Microbial biofilm is an organized community of bacterial cells enclosed in a self-produced polymeric matrix that is adherent to an inert or living surface. Self-produced extra-polymeric matrix facilitates the survival of microorganisms in an adverse environment. These matrices contain polysaccharides, proteins, and extracellular microbial DNA. The biofilm can consist of one or more microbial (bacterial or fungal) species. Pathogenic bacteria in biofilms are resistant to current therapeutic regimes due to their resistant phenotype.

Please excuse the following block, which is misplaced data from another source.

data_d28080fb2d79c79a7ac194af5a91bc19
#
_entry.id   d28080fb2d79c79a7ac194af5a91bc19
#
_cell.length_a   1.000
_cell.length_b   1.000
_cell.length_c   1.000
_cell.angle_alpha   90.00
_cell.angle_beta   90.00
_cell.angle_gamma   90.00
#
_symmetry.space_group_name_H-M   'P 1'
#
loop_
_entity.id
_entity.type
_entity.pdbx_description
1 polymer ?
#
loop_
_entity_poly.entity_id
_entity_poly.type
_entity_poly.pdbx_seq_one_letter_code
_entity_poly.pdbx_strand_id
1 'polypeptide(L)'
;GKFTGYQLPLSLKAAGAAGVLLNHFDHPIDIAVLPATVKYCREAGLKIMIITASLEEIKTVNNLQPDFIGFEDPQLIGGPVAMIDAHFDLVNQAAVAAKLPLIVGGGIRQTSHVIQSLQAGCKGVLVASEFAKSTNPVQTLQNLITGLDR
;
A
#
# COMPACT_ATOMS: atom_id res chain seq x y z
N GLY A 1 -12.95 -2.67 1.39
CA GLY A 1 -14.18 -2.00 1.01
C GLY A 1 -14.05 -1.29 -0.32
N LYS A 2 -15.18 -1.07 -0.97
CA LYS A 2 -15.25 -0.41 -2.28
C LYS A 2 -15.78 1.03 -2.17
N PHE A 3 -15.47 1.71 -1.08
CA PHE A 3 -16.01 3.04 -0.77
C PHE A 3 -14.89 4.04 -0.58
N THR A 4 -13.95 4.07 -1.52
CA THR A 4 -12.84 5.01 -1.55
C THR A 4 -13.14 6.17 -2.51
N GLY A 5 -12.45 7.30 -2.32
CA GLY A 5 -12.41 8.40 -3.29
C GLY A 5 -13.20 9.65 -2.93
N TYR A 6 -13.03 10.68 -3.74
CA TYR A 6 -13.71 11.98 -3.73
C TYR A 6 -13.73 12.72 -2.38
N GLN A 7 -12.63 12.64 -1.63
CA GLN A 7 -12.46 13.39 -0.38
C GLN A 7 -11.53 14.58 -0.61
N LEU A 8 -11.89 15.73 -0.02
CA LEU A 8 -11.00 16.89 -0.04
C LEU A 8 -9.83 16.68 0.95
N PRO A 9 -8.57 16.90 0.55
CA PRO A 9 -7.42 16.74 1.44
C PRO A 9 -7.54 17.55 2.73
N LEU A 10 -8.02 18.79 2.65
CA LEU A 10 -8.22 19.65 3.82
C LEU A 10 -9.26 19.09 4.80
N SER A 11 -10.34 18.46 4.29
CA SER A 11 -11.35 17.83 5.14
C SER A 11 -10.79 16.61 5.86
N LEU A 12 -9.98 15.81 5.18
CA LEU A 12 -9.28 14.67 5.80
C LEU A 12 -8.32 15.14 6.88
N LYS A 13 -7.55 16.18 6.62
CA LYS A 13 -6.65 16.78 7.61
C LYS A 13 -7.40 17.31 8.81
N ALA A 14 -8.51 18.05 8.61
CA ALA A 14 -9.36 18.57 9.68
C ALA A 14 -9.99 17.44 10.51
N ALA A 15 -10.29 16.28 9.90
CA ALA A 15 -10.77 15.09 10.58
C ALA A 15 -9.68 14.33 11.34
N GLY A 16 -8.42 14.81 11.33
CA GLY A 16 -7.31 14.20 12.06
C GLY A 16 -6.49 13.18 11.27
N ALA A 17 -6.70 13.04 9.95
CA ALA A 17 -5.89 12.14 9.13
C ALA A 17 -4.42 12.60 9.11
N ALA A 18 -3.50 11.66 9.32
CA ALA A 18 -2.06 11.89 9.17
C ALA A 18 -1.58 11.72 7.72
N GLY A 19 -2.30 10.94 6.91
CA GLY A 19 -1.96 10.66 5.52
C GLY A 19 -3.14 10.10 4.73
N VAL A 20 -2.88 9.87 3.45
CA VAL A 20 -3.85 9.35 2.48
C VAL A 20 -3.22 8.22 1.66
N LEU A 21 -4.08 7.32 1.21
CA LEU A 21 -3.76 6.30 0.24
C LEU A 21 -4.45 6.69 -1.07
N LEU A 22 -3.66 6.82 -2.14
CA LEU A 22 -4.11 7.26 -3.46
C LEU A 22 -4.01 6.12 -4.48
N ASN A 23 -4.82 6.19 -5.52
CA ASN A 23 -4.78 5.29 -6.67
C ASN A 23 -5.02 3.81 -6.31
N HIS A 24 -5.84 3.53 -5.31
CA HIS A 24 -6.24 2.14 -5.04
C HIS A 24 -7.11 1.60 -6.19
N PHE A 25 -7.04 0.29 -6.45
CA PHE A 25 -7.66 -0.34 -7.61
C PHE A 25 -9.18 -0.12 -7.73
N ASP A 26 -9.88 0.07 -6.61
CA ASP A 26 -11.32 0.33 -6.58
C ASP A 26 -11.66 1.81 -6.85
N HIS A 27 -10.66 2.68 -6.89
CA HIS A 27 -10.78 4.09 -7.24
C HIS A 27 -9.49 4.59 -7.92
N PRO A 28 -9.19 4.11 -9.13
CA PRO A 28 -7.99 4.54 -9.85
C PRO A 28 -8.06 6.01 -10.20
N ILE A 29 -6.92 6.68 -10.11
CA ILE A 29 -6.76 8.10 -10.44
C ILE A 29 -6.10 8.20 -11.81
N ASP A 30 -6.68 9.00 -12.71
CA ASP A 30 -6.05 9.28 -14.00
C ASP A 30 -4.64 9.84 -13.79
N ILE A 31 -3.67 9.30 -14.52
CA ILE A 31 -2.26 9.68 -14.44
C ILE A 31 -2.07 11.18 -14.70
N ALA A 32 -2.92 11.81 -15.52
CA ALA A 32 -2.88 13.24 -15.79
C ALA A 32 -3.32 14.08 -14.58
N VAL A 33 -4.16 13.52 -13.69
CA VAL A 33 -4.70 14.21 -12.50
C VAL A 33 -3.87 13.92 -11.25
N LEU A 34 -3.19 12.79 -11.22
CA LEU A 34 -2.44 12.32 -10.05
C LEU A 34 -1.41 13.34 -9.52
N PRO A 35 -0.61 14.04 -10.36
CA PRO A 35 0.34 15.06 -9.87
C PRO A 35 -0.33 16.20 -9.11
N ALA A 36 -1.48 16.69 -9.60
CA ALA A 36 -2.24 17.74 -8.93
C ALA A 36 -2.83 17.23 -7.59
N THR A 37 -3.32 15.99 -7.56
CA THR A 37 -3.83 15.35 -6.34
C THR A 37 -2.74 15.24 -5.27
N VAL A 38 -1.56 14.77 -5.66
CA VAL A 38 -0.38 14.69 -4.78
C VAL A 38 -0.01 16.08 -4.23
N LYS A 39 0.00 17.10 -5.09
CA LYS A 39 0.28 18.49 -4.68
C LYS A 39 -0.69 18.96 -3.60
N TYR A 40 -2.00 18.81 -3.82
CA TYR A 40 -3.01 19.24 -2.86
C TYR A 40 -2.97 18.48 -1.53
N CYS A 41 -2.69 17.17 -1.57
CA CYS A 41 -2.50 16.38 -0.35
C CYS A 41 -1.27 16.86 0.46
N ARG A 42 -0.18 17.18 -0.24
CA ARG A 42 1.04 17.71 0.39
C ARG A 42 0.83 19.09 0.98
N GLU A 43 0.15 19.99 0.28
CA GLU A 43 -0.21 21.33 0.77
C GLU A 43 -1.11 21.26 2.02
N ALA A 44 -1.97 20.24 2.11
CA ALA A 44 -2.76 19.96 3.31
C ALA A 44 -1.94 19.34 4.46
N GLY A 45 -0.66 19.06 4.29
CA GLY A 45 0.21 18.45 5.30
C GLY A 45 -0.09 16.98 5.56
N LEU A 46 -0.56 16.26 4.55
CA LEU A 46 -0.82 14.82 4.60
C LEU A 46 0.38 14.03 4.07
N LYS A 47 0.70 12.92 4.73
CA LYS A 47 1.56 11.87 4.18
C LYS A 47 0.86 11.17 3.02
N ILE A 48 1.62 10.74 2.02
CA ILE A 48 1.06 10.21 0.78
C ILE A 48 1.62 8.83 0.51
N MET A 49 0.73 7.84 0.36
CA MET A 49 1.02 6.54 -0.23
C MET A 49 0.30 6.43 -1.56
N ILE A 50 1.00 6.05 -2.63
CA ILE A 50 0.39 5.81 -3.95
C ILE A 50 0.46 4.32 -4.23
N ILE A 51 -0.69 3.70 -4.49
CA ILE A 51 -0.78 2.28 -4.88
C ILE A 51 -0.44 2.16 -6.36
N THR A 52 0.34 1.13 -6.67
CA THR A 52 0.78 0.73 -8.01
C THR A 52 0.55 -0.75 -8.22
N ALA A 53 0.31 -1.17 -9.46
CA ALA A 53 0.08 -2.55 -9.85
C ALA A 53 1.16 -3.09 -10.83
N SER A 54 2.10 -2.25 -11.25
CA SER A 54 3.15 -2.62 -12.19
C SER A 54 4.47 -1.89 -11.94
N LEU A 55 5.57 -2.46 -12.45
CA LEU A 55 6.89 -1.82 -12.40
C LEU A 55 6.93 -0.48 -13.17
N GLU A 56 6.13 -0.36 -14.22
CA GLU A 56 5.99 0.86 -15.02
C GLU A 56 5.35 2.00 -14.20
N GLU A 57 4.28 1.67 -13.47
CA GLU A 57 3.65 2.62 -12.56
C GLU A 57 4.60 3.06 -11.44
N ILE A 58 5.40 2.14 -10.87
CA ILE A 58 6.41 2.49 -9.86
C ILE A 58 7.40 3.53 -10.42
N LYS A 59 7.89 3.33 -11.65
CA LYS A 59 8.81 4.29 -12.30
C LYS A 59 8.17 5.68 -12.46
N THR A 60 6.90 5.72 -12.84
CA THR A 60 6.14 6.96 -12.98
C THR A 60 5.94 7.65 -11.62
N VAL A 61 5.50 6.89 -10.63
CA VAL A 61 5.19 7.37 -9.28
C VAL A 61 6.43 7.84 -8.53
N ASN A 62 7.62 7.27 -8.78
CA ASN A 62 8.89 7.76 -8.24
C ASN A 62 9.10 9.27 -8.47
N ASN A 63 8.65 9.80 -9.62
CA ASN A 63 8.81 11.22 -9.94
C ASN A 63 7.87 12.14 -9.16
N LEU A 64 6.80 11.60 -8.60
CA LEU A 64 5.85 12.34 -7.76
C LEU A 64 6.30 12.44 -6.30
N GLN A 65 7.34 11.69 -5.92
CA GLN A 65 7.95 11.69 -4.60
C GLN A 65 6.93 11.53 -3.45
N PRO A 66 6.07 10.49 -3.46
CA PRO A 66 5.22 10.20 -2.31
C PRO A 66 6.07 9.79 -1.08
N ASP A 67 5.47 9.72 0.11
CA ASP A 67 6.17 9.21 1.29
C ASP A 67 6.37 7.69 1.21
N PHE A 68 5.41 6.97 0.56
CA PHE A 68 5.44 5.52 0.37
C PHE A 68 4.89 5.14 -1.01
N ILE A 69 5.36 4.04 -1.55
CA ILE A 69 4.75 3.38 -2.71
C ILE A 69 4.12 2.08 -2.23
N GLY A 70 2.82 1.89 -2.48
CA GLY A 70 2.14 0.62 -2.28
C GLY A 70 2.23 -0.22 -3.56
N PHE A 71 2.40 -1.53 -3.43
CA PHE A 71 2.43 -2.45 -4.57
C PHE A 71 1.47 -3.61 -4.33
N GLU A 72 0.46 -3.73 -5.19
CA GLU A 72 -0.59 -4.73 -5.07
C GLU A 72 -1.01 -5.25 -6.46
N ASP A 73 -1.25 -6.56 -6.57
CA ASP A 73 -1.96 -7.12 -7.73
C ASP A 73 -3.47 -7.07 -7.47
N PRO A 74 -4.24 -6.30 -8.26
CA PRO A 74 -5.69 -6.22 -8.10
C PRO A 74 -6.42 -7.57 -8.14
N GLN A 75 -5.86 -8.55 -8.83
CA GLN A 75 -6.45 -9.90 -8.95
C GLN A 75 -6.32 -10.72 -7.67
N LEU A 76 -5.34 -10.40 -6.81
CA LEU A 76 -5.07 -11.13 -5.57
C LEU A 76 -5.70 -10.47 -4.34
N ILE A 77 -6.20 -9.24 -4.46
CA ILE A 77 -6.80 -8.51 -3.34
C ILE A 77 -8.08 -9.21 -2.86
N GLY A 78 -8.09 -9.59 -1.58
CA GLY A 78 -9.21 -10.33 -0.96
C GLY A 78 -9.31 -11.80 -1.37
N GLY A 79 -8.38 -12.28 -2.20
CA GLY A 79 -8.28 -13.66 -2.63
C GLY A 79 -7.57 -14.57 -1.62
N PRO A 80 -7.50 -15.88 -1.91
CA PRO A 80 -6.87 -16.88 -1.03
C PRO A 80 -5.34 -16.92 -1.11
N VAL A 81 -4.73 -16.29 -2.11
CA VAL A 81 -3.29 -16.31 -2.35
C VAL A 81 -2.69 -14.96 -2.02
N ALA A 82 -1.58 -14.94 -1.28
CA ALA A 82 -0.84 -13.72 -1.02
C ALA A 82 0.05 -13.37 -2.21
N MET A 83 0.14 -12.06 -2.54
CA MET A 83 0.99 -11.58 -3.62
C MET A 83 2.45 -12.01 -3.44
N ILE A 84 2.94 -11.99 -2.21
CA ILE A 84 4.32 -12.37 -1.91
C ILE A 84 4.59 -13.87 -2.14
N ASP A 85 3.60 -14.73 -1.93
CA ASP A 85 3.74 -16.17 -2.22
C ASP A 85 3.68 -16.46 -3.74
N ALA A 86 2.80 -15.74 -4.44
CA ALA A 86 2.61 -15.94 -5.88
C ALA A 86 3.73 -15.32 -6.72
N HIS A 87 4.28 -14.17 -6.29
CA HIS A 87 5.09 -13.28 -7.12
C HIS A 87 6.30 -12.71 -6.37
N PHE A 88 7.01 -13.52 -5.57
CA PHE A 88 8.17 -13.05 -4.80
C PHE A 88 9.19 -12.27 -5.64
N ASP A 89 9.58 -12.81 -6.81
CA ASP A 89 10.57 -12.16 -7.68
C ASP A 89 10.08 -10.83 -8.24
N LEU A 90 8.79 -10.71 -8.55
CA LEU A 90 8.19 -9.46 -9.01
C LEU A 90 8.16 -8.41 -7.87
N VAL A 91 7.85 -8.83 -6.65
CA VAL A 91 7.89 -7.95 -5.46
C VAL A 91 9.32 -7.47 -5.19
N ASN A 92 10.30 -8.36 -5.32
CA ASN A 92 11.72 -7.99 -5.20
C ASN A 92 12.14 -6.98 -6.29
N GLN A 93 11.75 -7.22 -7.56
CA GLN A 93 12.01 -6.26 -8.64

The efficient removal of biofilm is a big challenge in the healthcare sector especially in the living system where harsh chemicals and high temperatures cannot be used. Instead of that milder reagents such as enzymes can be of great importance as enzymes are highly selective and capable of disrupting the structural stability of the biofilm matrix. These enzymes can degrade extra polymeric substance which in turn exposes the pathogenic bacterial cells to antibiotics and subsequently host immune response can also act efficiently to clear the infectious agents. Many enzymes namely DNase I, α-amylase, protease, alginate lyase, and dispersin B have been employed to degrade biofilm. The selection of one enzyme or the combination of enzymes depends on the chemical nature of the biofilm matrix. The present article focuses on the mechanism involved in biofilm formation, types of biofilms and their destruction with the application of various enzymes of microbial origin.